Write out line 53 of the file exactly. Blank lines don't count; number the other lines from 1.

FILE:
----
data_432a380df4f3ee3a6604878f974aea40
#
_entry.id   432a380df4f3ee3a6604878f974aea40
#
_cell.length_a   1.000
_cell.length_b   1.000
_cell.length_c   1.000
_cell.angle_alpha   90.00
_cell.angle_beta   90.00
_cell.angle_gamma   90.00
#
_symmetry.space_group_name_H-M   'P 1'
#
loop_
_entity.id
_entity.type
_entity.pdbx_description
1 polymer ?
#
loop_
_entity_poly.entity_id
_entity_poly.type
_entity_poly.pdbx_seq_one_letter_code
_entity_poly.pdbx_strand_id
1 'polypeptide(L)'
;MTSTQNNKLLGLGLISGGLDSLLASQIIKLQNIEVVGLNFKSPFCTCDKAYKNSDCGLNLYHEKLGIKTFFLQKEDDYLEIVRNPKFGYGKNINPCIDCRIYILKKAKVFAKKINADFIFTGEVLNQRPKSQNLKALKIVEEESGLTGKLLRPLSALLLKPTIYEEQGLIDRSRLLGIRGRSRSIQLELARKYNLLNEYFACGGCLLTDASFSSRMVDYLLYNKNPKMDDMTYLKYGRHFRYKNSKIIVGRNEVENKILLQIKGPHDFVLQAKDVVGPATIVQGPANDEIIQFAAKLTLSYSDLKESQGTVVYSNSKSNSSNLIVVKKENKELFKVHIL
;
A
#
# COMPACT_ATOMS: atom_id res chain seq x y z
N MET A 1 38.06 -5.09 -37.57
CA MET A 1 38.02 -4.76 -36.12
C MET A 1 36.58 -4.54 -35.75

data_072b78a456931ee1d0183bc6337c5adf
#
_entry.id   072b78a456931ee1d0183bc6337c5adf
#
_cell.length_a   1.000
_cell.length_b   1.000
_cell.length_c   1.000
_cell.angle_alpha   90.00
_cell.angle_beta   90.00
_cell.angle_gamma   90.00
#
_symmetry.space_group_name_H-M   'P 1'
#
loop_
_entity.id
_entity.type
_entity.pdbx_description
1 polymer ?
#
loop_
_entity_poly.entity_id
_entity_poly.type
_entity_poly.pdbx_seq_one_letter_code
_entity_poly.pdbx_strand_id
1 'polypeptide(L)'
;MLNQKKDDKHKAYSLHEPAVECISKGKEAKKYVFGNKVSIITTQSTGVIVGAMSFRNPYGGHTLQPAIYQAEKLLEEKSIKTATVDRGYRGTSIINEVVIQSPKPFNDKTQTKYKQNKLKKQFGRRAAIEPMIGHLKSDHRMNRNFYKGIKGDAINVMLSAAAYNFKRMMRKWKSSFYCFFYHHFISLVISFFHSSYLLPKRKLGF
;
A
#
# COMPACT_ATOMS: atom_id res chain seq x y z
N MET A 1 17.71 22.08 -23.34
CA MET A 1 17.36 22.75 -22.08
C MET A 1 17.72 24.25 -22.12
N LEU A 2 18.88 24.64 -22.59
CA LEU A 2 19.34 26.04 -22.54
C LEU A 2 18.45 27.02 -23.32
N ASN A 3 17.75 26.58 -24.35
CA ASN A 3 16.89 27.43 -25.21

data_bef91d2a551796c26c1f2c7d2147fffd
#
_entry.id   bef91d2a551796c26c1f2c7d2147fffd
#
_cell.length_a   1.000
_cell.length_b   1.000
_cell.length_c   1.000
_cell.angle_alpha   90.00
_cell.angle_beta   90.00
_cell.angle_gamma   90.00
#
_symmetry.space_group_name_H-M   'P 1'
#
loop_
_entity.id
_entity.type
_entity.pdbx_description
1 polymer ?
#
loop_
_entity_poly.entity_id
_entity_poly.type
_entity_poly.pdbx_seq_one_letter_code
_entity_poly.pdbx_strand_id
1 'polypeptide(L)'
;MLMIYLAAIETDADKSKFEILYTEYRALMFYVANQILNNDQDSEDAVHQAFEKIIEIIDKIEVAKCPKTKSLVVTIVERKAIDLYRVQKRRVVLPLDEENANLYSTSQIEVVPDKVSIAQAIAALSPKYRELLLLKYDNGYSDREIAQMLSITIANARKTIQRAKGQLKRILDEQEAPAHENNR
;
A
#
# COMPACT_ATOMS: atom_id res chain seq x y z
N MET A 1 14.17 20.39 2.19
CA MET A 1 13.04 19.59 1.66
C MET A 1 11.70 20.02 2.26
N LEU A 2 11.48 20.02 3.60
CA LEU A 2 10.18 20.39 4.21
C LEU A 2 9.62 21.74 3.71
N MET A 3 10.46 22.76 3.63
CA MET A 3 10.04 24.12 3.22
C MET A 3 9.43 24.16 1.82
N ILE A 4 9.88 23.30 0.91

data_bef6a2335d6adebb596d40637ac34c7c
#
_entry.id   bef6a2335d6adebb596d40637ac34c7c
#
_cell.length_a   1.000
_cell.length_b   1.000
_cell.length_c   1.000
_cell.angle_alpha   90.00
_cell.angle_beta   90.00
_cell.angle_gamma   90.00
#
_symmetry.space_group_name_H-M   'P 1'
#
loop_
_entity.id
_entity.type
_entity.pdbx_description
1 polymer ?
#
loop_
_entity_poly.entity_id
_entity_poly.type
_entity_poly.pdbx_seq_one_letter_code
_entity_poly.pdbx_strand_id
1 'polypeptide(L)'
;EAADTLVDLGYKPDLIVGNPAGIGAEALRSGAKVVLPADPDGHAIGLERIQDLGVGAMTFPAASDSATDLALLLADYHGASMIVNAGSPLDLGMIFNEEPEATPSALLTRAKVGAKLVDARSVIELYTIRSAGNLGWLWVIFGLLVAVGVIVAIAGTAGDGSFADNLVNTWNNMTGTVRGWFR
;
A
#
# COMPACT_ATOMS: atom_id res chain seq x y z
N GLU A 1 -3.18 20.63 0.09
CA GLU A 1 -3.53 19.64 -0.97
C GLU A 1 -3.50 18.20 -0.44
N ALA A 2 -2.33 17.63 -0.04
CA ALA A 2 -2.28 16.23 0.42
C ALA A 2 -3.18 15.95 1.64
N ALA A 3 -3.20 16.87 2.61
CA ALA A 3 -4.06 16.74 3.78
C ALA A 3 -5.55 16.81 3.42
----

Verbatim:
loop_